In adopting the longer but ultimately more rewarding development approach to governance, Obi was not oblivious of the political implications. It would foster opposition from the elite and grassroots alike. Sometimes, you can feel the pain in his heart in the face of allegations of depleting the fortunes of his party APGA through neglect and even acts of destabilisation. In great spirits, he takes you through the history of his support for the party. Other times, he merely tells you that reformers never have it easy citing Margaret Thatcher as an outstanding casualty of reform resistance. But the man called Okwute by his admirers has also achieved considerable political success suggesting the acceptance of his mission by significant sections of society. In 2010, he became the first governor of Anambra State to win a second tenure mandate.
While dissenting voices continue to have their say, the long distance runner braces up for the last lap of the race. Recently he hinted of retirement from elective politics at the end of his tenure; somewhat reiterating that life is not all about politics. Perhaps, it was in the quest to find meaning in life that he chose to read philosophy in the university some thirty years ago. Taken together with his Christian faith, we find a man who tells us: ‘I’m not in a popularity contest. I’m here to do what is right.’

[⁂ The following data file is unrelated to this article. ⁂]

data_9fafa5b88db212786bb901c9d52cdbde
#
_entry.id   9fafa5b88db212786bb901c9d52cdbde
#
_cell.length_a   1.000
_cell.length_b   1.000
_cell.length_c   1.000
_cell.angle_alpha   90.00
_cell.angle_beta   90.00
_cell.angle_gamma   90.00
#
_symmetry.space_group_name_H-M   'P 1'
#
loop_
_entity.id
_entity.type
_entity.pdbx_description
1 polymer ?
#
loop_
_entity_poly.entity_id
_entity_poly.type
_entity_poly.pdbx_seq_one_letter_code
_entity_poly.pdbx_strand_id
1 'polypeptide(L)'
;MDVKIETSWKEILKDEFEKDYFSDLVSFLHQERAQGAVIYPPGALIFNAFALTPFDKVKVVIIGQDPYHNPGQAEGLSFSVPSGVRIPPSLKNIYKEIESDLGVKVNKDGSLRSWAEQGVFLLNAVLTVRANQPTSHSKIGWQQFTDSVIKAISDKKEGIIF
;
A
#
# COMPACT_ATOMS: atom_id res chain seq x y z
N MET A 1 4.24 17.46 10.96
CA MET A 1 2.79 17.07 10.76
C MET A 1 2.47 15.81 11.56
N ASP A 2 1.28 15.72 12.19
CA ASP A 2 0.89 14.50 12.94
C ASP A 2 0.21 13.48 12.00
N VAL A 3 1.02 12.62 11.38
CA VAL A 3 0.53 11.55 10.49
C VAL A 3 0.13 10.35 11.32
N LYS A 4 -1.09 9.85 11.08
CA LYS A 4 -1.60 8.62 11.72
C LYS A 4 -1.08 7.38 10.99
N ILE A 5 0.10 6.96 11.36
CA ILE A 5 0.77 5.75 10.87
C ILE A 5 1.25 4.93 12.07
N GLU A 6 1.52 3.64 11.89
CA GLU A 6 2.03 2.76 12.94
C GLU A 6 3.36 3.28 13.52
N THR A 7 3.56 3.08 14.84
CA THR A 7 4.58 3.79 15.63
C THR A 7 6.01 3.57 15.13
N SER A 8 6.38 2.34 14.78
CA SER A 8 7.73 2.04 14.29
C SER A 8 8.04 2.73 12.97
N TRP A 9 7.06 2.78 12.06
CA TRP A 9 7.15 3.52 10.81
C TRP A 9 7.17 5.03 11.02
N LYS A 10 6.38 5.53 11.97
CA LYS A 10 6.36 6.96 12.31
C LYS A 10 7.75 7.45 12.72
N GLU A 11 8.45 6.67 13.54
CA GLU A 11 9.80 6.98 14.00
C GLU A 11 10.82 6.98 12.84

What cannot be contested is that positive difference has come to Anambra. In a clime where the huge cost of running government tends to defeat demands for creation of new states, the Anambra State 2013 budget estimate significantly provides for N70.895 billion capital expenditure and N39.999 billion recurrent expenditure.
• Afuba, author of a new book on Nigeria, This Country, My Brother, wrote from Nimo, Anambra State.